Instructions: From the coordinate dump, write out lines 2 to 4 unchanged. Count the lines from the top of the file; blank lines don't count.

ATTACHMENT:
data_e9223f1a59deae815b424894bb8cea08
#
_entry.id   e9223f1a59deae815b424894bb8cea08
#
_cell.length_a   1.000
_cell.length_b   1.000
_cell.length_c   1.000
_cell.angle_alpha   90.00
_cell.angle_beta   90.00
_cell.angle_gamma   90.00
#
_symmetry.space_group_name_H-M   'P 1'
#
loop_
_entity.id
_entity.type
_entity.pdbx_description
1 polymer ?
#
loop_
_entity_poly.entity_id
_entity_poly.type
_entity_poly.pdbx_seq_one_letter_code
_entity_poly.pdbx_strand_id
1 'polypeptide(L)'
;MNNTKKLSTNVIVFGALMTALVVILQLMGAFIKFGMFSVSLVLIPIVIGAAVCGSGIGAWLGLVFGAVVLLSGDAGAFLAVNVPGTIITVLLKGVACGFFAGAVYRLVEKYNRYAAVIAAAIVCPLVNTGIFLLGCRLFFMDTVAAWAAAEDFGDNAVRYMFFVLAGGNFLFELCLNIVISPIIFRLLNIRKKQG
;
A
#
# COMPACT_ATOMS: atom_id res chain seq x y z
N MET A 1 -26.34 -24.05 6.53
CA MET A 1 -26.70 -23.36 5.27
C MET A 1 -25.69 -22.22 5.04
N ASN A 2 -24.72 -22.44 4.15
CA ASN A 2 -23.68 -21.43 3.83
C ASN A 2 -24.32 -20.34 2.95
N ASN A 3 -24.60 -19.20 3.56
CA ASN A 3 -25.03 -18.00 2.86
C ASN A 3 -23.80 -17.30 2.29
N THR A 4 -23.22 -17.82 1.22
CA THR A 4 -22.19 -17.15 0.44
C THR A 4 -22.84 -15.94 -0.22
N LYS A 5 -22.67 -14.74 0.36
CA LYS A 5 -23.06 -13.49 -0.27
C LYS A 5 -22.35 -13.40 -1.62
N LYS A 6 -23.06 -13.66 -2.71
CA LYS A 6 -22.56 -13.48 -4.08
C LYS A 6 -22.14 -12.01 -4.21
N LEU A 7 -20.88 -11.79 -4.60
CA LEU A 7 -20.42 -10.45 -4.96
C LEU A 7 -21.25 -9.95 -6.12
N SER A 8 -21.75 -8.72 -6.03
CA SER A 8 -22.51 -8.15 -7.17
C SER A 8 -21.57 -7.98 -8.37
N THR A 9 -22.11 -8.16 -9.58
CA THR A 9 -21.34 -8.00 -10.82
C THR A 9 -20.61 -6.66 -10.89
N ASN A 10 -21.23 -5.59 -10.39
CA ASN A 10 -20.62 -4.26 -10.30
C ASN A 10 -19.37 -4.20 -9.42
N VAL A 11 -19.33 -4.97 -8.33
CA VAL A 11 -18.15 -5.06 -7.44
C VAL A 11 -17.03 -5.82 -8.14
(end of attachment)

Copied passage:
#
_entry.id   e9223f1a59deae815b424894bb8cea08
#